5. Out Rider by Lindsay McKenna (HQN Books) – There are precious few out-riderquick, funny scenes in Out Rider, an installment in Lindsay McKenna’s series of contemporary Westerns set in Jackson Hole, Wyoming – this is a somber book laced with threats of violence, and McKenna writes it all with terrific engaging energy. It’s the story of haunted ex-Marine Devorah McGuire, who takes a job at Grand Tetons National Park in order to escape her complicated past and there begins to fall in love with laconic horseman Sloane Rankin. McKenna specializes in portraying wounded, guarded souls slowly coming to feel trust – but she’s also no slouch at thriller-style plot-tangles, and both of these talents are in top form here.

claimed-by-a-highlander4. Claimed by a Highlander by Margaret Mallory (via CreateSpace) – Many’s the time I’ve been frustrated by the Highlander romances that are such a fixture of the Romance genre; many’s the time they’ve disappointed me by reading essentially like Regency romances in kilts. No such worries in this fantastic romance by Margaret Mallory, which is shot through with the kind of raw-edge savagery that should define this particular sub-genre. The Highlander in question here is massive warrior Rory McKenzie, who’s bringing the disgraced Lady Sybil Douglas on the long and perilous journey to his family castle in order to marry her. Mallory infuses her story with a refreshingly amount of research and historical texture, but her two main characters would feel alive in any setting.

3. Immortal Defender by Lisa Hendrix (InterMix) – As usual with a Lisa immortal-defenderHendrix novel, there’s a lot going on in Immortal Defender, the latest in her “Immortal Brotherhood” series: our hero, Torvald, is a member of a Viking crew that was cursed by a sorceress to live forever as were-beings (in a fairly blatant bit of Romance symbology, Torvald himself becomes a stallion every night!). The story finds him in Tudor England studying with the leading alchemists at the Court of Queen Elizabeth in the hopes of breaking the curse – and it’s here he meets independent widow Josian Delamere, who very nearly steals the whole novel … which is no easy feat, considering the other main character is an immortal Viking were-pony. And the true marvel of the book is that Hendrix remains in complete, smiling control of all this insanity right up until the very satisfying climax.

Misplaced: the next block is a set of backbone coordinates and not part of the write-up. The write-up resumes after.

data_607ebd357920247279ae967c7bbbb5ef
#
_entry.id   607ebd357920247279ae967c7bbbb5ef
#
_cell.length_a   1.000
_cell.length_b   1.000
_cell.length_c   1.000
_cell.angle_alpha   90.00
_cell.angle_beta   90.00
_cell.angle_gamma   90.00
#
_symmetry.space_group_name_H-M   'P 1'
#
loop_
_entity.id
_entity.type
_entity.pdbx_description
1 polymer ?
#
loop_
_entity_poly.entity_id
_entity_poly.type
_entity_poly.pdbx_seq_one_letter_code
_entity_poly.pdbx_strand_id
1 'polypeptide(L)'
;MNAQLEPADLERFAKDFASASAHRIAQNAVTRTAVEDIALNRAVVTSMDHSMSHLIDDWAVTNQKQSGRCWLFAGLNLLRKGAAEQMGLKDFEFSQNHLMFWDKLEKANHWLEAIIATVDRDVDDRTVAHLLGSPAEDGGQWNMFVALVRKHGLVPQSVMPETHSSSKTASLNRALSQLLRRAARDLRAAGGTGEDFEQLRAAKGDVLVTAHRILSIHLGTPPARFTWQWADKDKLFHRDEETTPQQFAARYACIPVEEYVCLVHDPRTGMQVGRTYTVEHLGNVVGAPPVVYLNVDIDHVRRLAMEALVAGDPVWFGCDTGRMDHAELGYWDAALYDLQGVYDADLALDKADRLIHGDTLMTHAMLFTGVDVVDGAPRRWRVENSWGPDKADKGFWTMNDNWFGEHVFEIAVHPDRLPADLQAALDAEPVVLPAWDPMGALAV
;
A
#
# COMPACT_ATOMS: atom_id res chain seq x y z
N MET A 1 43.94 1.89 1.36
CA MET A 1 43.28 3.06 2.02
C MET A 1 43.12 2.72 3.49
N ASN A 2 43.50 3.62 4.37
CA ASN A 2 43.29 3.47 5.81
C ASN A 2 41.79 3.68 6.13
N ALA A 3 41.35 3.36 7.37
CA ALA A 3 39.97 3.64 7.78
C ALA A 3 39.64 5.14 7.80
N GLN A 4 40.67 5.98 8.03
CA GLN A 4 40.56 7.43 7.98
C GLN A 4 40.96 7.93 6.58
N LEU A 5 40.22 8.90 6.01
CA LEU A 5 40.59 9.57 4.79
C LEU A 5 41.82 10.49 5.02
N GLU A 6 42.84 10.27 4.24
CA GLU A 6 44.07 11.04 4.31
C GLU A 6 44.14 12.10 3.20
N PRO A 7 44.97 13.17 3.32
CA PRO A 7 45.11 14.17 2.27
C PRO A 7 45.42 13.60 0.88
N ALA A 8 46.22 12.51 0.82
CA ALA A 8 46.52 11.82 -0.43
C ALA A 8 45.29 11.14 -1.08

an-improper-arrangement2. An Improper Arrangement by Kasey Michaels (HQN Books) – Regency-era London is the setting for this first in a new series by the always-delightful Kasey Michaels, in which brusque war hero (and newly-installed Duke) Gabriel Sinclair is ordered by his aunt to escort young heiress Thea Neville through the dances and ballrooms of the “Little Season.” Readers can guess from Page 1 what will happen between this headstrong miss and her broad-shouldered chaperone, but thanks to our author’s vivacious storytelling, the predictability of the plot won’t bother Romance readers one little bit, they’ll be having so much fun.

1. The Earl’s Complete Surrender by Sophie Barnes (Avon) – This latest earls-complete-surrenderchapter in Sophie Barnes’ “Secrets at Thorncliff Manor” series ripples along with such skill and joy that it just had to be my pick for Best Romance of 2016: in the labyrinthine vastness of Thorncliff Manor, two people are surreptitiously searching for the same thing – both James, the Earl of Woodford (that’s him you see getting ravished on the novel’s cover, the lucky devil) and Chloe Heartly are both on the hunt for a code-book that’s crucial to uncovering a deadly conspiracy, and when the two reluctantly join forces, Barnes puts the plot in full gallop, to absolutely captivating effect.